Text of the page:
clearly fall within the bounds of permissible discovery. Discovery is not
about what evidence will be admissible at trial, but rather about exploring
sources of factual material which may lead to such evidence. Rule 26 limits
discovery to the scope of the pleadings. As it stands, Plaintiffs’ Complaint
alleges that Defendants’ forklift was defective in its design, manufacture,
and/or maintenance, and that these defects led to Adam’s injury. They are
therefore entitled to obtain discovery related to these allegations. If
Defendants believe that the claims are too expansive or are otherwise
deficient, they should have sought dismissal via motions to dismiss or for
summary judgment. The time to do so has passed and no such motions
Defendants’ warped view of discovery puts the cart before the horse,
asking Plaintiffs to provide some factual support for their allegations prior
to turning over the very material which may contain that evidence.
Defendants repeatedly assert that Plaintiffs have “the information they
need to identify the conduct, repair, or maintenance they claim Crown
performed negligently.” See, e.g., (Docket #31 at 9). Defendants are not
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empowered to decide what information Plaintiffs need or are entitled to. If
they were, any attempt to litigate a civil case beyond the pleadings stage
would be a fool’s errand. Plaintiffs are not engaged in “undirected
rummaging,” but simply present broad claims which require broad
discovery to explore.1
Defendants’ related concern is that Plaintiffs’ discovery requests are
not proportional to the needs of the case, or in other words impose an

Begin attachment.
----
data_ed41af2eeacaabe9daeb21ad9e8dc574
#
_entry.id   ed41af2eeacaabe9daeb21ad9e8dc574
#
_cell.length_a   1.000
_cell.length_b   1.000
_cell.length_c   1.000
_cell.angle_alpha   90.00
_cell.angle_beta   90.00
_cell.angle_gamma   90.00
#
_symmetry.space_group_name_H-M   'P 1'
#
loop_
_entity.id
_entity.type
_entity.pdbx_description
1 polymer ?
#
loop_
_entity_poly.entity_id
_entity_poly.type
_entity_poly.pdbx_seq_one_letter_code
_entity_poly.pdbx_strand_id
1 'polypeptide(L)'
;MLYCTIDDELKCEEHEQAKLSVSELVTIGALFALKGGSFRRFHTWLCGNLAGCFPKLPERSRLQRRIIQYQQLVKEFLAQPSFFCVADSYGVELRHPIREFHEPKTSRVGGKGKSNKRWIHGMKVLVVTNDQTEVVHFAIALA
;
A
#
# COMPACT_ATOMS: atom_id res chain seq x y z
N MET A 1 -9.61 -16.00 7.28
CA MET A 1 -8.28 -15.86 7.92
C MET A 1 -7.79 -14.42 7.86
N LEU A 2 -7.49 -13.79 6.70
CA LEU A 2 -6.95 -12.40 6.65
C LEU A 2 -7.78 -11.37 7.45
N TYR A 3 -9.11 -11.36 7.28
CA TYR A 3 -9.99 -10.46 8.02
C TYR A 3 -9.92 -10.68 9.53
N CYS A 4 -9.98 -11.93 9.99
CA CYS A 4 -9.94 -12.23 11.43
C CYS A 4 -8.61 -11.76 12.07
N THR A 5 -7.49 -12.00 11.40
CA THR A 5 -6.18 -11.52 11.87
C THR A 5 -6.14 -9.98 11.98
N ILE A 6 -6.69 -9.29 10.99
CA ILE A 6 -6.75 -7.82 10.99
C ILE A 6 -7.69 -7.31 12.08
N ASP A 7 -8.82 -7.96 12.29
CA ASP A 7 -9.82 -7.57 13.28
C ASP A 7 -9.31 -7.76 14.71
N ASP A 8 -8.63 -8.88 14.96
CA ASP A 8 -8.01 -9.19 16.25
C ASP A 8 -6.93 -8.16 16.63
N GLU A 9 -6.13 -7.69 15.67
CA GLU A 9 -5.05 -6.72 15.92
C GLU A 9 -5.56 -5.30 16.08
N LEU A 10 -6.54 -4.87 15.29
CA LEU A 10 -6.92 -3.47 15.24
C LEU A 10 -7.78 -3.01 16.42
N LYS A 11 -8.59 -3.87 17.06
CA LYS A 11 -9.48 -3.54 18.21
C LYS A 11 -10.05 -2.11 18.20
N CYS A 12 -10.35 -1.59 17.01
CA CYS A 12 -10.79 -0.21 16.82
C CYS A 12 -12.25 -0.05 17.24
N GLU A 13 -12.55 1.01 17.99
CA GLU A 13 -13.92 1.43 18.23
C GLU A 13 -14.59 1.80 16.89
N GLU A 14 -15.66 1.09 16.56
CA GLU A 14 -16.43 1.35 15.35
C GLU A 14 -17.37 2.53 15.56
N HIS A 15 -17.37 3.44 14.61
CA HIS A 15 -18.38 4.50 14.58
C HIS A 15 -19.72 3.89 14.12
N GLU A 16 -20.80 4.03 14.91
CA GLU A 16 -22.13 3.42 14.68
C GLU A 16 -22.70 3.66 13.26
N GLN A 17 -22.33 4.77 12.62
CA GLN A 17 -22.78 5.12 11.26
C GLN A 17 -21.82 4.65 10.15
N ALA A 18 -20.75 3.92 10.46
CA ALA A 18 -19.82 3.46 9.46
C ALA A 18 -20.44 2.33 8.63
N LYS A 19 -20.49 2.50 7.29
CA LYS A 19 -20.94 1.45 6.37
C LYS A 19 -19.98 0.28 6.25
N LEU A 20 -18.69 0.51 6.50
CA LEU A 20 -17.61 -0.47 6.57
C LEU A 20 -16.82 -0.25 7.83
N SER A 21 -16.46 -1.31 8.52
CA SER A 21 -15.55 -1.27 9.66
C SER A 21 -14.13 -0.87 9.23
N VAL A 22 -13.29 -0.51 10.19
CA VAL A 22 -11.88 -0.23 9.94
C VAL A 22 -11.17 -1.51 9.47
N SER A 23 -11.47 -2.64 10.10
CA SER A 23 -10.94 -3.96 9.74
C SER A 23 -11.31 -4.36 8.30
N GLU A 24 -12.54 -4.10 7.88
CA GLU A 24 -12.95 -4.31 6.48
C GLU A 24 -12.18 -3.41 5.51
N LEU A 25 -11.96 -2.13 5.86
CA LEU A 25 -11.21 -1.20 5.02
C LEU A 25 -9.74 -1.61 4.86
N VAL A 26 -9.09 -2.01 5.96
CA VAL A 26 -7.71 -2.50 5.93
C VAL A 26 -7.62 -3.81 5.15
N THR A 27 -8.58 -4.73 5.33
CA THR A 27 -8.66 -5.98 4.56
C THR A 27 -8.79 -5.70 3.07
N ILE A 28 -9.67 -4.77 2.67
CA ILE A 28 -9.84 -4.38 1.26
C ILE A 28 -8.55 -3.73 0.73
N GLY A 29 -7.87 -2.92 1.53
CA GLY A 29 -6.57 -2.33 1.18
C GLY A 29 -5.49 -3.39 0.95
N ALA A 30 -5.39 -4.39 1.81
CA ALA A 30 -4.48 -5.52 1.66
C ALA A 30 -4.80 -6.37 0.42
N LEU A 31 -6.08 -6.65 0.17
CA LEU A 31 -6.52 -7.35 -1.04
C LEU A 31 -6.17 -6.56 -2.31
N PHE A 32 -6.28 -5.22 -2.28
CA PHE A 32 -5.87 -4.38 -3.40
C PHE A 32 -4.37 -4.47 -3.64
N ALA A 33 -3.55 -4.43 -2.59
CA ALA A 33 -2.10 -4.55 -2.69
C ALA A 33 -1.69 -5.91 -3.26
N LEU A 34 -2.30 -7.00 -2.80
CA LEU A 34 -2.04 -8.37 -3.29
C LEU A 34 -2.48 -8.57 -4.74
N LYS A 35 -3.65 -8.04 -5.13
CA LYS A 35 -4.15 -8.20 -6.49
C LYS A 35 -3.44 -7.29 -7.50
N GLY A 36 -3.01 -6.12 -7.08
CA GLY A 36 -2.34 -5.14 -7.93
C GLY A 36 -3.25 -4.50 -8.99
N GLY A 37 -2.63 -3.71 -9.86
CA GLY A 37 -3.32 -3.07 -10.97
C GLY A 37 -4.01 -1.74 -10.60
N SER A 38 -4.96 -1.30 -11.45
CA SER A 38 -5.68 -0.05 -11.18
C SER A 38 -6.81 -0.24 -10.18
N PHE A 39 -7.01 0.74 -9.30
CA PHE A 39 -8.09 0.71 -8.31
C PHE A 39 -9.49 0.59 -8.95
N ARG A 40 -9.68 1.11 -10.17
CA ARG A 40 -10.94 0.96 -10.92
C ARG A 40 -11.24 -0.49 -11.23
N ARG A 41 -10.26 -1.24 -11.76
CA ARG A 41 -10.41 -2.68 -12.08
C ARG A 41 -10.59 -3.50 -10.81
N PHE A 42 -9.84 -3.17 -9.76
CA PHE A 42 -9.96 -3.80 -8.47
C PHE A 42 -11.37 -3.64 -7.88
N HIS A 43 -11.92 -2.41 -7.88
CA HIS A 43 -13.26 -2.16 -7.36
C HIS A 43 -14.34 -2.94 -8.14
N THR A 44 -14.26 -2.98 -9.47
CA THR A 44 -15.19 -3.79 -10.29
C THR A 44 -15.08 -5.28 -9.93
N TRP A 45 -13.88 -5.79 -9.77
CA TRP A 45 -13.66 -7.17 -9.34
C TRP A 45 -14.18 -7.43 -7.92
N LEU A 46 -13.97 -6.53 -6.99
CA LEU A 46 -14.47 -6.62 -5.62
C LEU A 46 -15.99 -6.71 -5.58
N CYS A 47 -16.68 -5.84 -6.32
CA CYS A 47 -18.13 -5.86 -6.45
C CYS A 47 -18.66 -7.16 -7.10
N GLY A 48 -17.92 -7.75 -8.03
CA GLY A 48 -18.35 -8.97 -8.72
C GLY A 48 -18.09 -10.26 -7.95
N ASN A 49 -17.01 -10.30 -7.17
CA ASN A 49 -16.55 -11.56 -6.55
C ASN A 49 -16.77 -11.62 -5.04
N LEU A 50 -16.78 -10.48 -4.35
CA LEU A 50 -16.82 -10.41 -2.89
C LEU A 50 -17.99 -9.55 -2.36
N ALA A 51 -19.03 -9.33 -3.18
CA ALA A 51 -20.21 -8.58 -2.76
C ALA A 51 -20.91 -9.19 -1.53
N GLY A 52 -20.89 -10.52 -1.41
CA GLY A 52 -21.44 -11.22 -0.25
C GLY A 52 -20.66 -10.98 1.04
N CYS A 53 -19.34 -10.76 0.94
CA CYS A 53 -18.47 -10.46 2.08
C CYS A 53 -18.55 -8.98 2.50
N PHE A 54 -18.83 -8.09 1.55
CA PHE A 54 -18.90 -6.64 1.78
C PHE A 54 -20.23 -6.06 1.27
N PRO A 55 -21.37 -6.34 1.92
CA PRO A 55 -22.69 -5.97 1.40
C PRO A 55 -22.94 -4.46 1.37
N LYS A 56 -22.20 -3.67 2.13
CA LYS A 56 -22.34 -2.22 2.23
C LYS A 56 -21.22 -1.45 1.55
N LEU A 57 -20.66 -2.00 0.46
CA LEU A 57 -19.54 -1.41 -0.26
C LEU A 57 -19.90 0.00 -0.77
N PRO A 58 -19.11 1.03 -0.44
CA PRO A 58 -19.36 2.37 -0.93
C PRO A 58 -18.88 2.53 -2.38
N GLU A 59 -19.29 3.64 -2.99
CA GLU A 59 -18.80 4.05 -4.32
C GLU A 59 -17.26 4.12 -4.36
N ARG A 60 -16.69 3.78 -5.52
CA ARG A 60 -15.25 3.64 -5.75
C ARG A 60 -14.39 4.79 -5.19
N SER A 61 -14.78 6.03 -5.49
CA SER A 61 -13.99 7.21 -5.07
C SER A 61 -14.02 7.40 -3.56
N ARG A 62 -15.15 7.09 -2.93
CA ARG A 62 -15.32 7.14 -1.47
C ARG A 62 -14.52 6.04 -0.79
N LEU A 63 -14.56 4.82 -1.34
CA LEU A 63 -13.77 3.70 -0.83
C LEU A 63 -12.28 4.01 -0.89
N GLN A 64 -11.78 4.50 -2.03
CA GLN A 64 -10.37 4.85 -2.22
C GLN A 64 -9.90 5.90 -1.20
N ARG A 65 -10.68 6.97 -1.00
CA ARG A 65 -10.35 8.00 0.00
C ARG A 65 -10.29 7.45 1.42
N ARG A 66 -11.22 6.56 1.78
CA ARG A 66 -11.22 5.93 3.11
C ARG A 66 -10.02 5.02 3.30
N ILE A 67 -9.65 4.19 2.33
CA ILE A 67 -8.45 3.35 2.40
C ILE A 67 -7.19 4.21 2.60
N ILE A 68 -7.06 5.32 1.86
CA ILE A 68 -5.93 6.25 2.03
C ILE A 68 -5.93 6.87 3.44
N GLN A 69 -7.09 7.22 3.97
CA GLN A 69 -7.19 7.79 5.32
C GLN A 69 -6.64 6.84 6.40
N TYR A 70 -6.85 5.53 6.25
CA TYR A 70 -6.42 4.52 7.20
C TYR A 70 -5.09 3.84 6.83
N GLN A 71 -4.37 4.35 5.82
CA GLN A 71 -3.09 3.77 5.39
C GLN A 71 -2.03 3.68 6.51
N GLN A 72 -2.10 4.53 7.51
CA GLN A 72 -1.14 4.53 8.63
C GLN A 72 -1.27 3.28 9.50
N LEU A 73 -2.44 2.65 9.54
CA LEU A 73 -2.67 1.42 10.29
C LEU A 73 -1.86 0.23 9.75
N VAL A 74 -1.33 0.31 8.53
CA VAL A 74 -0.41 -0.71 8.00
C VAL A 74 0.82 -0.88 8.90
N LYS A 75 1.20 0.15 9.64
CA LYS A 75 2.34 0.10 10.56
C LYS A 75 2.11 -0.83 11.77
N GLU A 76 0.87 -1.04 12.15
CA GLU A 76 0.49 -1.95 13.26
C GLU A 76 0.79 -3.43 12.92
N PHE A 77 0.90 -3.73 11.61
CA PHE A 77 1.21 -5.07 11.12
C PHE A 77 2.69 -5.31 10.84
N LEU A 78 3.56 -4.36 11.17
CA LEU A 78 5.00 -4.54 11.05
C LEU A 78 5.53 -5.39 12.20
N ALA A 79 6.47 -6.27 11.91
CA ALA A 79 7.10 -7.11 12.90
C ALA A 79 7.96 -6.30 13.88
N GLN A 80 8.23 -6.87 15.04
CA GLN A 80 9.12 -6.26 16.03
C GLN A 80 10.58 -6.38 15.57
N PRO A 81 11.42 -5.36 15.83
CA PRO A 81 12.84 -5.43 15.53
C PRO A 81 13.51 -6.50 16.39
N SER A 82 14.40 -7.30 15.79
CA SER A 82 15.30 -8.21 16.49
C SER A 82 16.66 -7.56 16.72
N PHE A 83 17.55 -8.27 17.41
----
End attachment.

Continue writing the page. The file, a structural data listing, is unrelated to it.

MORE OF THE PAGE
undue burden on Defendants. The Court is, at this stage, unmoved by this
argument. To stand on such an objection, Defendants must show that “the
burden of compliance . . . would exceed the benefit of production of the
material sought[.]” Nw. Mem. Hosp. v. Ashcroft, 362 F.3d 923, 927 (7th Cir.
2004). Defendants offer no evidence on this point. Instead, the Court is
presented with the bald assertions of burden in Defendants’ brief. This is
not to say that Defendants’ contention is entirely meritless, but only that it
lacks support at this juncture.
With these objections stripped away, there is little substance left to
Defendants’ opposition to the motion. The Court believes that the parties
can cooperate to resolve any remaining issues regarding discovery
compliance. Indeed, some of the issues may be moot as of the date of this
Order. See, e.g., (Docket #35 at 9, 12). The parties’ collaboration should
include a limitation on the burden of production to the extent possible,
whether through narrowing the scope of the subject discovery requests or
by accommodating a more streamlined manner of production. The Court
sees no reason why good lawyers, working together, cannot accomplish
Of course, more expansive claims may be more difficult to prove at trial,
but that is of no concern to the Court in applying Rule 26.
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this.2 The Court will therefore grant Plaintiffs’ motion as to the general
issues discussed herein. If a further ruling is required on the minutiae of
particular discovery requests, the parties may seek the Court’s
IT IS ORDERED that Plaintiffs’ motion to compel (Docket #28) be
and the same is hereby GRANTED in accordance with the terms of this
IT IS FURTHER ORDERED that Plaintiffs’ motion to seal (Docket
#32) be and the same is hereby GRANTED.
Dated at Milwaukee, Wisconsin, this 13th day of March, 2018.
BY THE COURT:
J. P. Stadtmueller
U.S. District Judge
Unfortunately, much of the parties’ briefing devolves into mud-slinging
and arguments on the merits of the case. The Court has duly ignored this irrelevant
material. The Court expects that the parties will not include such wasteful
argument in any future filings in this branch of the Court.
The Court will also grant Plaintiffs’ motion to seal their interim settlement
report. (Docket #32).